Argentina bond

By Paul Segal and Ingrid Bleynat, King’s College London

Argentina’s macro-economic policy has been accused of being incoherent, inconsistent, and out of control. Analysts blame ‘populist handouts’ for President Cristina Fernández de Kirchner’s popularity. Yet that cannot explain approval ratings around 50 per cent after nearly 8 years in power. There is a logic, and a history, behind Argentina’s policy that observers are overlooking.

Consider the challenge facing the government. They were elected to support domestic industry, and to redistribute income in favour of middle and lower class workers. What to do? Enter the economic theory of the second best, also known as (heavily) constrained optimisation. Read more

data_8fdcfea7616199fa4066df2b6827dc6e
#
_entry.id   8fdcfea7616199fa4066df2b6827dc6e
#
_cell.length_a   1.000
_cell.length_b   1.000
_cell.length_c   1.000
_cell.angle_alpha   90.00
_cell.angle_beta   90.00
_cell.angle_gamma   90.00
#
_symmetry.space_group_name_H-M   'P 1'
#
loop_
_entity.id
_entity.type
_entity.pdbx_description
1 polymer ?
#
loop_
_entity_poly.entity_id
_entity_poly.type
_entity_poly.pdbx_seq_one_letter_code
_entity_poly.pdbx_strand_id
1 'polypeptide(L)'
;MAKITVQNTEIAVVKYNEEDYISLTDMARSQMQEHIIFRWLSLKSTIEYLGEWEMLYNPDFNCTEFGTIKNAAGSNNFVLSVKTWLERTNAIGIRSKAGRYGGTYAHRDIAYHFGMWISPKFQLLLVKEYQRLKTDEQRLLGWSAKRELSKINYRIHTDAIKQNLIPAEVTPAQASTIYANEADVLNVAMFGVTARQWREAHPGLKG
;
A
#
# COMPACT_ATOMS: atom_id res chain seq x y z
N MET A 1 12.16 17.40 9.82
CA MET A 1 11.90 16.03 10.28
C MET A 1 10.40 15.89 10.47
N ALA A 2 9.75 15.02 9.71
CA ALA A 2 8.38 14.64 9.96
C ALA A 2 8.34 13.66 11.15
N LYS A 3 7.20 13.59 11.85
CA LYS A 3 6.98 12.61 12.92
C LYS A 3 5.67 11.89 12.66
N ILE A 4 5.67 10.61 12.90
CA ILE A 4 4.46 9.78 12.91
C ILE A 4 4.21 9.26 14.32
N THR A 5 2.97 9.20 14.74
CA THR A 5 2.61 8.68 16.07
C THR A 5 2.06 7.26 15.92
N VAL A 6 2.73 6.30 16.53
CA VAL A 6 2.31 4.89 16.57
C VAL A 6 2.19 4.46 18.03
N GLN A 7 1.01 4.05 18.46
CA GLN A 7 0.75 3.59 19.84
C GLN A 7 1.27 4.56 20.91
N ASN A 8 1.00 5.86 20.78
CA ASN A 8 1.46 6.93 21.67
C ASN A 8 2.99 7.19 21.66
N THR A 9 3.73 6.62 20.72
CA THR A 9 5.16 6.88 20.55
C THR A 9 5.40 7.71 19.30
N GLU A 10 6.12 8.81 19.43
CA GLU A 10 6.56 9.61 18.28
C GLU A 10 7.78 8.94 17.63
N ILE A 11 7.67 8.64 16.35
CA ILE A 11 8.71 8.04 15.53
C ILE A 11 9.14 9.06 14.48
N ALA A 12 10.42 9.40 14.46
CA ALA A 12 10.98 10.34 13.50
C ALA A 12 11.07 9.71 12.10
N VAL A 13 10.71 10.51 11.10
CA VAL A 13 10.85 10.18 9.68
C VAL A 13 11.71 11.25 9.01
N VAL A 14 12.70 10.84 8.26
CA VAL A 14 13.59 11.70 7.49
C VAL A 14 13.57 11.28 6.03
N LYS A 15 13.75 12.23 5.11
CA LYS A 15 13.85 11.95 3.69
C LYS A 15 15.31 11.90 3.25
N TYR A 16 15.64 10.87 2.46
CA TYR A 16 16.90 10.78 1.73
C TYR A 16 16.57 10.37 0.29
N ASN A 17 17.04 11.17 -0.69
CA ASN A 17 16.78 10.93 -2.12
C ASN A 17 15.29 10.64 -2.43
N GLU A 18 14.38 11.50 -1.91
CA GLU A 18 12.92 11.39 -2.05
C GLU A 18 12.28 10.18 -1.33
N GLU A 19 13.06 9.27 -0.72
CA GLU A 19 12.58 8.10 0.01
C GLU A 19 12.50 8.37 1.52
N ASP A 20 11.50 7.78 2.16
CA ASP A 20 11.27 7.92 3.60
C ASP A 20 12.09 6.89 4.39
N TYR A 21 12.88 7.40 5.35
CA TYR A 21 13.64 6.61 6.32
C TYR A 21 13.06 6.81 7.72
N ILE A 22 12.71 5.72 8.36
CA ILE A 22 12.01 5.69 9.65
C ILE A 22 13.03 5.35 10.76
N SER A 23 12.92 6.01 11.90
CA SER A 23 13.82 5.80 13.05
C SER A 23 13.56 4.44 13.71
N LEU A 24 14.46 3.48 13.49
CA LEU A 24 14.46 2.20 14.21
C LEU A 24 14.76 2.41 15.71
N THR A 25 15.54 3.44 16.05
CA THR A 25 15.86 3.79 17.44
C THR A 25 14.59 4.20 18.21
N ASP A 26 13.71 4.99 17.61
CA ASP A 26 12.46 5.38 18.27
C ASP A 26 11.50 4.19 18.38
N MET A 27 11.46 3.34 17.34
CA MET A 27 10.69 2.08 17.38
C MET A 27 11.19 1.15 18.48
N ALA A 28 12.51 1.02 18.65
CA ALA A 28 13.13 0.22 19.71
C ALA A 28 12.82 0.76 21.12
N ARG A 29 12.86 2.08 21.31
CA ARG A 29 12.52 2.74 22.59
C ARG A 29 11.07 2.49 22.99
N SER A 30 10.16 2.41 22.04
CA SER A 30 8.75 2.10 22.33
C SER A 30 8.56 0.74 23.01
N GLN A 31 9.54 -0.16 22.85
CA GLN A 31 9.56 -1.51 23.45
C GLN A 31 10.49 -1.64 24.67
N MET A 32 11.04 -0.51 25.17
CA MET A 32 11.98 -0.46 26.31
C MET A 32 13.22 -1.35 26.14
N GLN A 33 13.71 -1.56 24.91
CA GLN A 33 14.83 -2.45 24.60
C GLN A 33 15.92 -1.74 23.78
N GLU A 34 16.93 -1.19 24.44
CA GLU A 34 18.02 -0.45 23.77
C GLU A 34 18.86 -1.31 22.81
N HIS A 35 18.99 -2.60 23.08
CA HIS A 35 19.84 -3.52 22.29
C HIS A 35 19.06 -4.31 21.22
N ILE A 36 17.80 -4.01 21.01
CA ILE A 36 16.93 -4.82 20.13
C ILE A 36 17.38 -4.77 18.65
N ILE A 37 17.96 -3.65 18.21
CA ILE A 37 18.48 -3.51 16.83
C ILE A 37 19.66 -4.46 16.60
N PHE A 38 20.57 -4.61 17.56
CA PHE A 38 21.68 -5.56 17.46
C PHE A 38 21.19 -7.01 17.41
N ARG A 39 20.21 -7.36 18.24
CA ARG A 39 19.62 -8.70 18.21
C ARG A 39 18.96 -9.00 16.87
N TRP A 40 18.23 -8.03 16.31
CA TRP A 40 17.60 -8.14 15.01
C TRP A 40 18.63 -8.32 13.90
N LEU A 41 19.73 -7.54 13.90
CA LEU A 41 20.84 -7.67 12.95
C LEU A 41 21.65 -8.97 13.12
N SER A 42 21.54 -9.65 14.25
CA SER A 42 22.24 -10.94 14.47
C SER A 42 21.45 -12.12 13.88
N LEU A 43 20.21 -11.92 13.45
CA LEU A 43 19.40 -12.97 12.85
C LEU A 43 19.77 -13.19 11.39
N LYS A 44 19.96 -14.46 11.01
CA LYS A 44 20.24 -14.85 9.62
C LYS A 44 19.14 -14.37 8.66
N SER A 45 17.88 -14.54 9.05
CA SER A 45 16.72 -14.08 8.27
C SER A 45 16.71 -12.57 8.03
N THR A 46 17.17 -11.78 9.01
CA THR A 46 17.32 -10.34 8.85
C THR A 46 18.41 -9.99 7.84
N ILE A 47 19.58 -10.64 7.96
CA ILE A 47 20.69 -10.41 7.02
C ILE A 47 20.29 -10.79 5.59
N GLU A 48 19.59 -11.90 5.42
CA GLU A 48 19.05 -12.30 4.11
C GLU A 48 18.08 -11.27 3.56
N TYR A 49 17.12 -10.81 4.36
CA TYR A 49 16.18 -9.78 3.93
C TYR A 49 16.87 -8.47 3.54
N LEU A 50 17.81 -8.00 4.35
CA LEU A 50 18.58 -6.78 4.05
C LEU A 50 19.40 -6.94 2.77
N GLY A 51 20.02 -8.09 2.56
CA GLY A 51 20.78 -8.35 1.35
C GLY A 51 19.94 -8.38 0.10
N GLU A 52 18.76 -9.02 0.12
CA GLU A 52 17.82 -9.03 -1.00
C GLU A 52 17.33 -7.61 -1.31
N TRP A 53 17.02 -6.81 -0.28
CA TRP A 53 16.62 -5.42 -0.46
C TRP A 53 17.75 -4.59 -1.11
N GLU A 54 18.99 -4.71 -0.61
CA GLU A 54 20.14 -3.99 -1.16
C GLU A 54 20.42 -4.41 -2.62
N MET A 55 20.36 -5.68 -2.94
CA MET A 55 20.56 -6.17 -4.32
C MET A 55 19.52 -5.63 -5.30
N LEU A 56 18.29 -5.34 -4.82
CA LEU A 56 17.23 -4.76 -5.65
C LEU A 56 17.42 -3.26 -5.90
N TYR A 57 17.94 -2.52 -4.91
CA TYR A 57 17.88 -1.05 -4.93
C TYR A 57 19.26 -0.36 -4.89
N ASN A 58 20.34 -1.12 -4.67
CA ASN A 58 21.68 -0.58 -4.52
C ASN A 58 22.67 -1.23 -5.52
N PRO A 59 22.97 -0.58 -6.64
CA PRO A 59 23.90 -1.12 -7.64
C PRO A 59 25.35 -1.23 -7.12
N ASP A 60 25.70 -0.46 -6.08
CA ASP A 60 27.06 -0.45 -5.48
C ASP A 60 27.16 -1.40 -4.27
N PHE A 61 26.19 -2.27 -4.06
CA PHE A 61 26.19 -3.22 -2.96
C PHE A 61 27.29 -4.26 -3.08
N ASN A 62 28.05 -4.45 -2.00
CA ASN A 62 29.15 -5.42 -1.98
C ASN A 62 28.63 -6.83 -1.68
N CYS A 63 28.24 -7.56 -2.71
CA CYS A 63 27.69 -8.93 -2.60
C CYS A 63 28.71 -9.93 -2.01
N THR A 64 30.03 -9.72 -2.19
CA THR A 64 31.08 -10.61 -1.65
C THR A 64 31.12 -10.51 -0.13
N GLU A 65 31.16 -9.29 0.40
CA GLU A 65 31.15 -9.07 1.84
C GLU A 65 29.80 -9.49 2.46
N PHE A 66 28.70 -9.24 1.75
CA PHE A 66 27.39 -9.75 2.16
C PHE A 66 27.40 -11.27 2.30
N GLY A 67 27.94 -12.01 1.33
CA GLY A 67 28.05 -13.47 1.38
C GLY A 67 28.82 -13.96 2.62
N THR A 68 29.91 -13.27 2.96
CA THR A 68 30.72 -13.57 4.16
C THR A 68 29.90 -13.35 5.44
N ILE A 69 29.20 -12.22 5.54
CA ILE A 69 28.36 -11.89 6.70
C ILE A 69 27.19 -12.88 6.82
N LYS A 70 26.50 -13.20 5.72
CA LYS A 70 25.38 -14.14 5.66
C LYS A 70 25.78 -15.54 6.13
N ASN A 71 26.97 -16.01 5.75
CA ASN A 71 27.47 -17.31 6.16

Argentine companies have had few funding avenues open lately. The cost of borrowing has soared, given the country’s ongoing legal battle with US funds seeing full repayment of defaulted bonds, and raising money domestically has become more difficult given that YPF, the nationalised oil company that has been issuing debt like hot cakes in recent months, is crowding out the home market.

So IMPSA, an Argentine wind farm operator, is bucking the trend. Read more